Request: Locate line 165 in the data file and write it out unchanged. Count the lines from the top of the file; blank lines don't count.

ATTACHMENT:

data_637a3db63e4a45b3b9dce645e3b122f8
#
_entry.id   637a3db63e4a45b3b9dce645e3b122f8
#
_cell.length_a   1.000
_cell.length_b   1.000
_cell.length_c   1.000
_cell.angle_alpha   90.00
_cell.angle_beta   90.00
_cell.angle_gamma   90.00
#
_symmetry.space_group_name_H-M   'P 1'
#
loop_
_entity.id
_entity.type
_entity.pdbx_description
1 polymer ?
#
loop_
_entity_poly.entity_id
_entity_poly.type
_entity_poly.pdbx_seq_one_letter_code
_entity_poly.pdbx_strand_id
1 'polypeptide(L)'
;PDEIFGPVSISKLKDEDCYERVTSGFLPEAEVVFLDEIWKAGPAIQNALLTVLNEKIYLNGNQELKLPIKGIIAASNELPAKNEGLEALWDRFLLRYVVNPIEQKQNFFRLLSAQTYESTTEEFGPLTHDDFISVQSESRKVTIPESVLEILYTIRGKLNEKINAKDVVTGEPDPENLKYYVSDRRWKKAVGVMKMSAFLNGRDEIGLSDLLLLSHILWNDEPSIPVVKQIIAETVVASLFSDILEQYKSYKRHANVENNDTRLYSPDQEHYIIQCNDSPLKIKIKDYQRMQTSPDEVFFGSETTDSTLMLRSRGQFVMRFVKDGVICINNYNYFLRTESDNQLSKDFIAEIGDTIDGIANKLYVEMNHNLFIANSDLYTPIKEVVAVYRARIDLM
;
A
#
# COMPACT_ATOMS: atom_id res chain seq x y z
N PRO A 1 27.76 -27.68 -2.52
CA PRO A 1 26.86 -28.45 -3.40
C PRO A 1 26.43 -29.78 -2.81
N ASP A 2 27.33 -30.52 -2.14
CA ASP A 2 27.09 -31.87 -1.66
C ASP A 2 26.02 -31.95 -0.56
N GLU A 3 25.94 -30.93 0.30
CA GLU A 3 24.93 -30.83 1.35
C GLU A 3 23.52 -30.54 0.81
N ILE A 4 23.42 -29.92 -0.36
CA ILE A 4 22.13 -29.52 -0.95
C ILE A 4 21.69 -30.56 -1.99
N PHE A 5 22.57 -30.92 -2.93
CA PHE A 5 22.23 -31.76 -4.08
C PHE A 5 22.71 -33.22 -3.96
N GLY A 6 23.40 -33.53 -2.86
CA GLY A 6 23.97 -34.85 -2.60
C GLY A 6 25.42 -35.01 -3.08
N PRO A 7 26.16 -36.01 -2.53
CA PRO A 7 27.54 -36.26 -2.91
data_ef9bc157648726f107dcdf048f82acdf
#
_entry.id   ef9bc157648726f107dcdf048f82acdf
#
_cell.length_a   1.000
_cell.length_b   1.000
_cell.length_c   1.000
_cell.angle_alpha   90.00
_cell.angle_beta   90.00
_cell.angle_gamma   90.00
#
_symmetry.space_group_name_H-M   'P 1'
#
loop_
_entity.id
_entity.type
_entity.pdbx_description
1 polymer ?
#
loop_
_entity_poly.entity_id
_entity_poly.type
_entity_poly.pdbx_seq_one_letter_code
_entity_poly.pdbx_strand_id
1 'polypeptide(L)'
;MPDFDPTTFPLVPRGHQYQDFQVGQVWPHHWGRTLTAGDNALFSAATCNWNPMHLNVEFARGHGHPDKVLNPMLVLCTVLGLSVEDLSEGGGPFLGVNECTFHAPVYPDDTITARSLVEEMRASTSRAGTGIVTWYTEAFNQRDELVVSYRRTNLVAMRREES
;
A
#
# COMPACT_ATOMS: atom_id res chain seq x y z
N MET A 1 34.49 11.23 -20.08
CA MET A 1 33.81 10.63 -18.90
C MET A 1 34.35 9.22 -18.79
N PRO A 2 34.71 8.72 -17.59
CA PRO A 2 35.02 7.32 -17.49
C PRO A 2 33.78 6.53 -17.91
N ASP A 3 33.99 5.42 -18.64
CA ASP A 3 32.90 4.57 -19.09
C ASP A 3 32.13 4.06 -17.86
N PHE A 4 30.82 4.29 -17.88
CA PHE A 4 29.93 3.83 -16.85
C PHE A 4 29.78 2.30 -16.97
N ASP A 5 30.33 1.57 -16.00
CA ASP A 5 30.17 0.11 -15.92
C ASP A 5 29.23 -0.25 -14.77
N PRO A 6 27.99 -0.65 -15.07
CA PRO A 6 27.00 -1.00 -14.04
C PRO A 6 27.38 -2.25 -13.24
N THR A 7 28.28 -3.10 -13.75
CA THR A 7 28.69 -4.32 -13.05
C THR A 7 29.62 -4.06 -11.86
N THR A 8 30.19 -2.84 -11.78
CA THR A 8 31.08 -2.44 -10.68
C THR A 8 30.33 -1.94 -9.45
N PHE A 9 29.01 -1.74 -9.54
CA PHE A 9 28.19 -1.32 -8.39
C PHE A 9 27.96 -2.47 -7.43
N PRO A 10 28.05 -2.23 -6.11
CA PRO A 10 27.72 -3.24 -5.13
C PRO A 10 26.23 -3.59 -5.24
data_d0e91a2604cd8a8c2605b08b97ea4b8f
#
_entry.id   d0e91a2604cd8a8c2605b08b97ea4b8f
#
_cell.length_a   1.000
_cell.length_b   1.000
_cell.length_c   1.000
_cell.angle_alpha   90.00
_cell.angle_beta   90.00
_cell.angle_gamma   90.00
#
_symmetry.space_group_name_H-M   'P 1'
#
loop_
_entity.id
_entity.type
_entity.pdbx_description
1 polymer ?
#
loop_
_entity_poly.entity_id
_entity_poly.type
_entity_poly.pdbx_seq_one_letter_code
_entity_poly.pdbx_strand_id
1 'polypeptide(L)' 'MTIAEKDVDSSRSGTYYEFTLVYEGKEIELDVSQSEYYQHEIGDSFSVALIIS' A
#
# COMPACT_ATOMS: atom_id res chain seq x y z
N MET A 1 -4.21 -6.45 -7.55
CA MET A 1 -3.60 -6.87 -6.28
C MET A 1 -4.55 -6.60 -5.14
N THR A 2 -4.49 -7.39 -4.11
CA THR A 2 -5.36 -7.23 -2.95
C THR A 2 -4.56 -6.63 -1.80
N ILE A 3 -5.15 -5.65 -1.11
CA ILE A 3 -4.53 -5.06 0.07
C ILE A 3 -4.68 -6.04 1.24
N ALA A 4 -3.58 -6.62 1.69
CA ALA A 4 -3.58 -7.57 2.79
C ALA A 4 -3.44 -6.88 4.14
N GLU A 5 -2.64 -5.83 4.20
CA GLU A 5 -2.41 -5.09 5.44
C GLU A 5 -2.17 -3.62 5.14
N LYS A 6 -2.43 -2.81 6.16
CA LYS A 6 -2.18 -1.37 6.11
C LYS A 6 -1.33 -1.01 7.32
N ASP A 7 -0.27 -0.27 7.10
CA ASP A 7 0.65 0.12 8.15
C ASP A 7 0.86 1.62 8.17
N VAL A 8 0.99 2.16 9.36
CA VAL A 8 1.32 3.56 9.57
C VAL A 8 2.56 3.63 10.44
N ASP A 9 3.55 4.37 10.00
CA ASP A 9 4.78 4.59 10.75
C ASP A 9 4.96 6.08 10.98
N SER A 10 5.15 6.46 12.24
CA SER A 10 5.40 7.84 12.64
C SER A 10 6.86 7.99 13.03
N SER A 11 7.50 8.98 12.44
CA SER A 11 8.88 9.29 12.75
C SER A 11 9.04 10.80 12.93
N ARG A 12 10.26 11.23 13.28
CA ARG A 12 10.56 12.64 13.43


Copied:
N SER A 10 5.15 6.46 12.24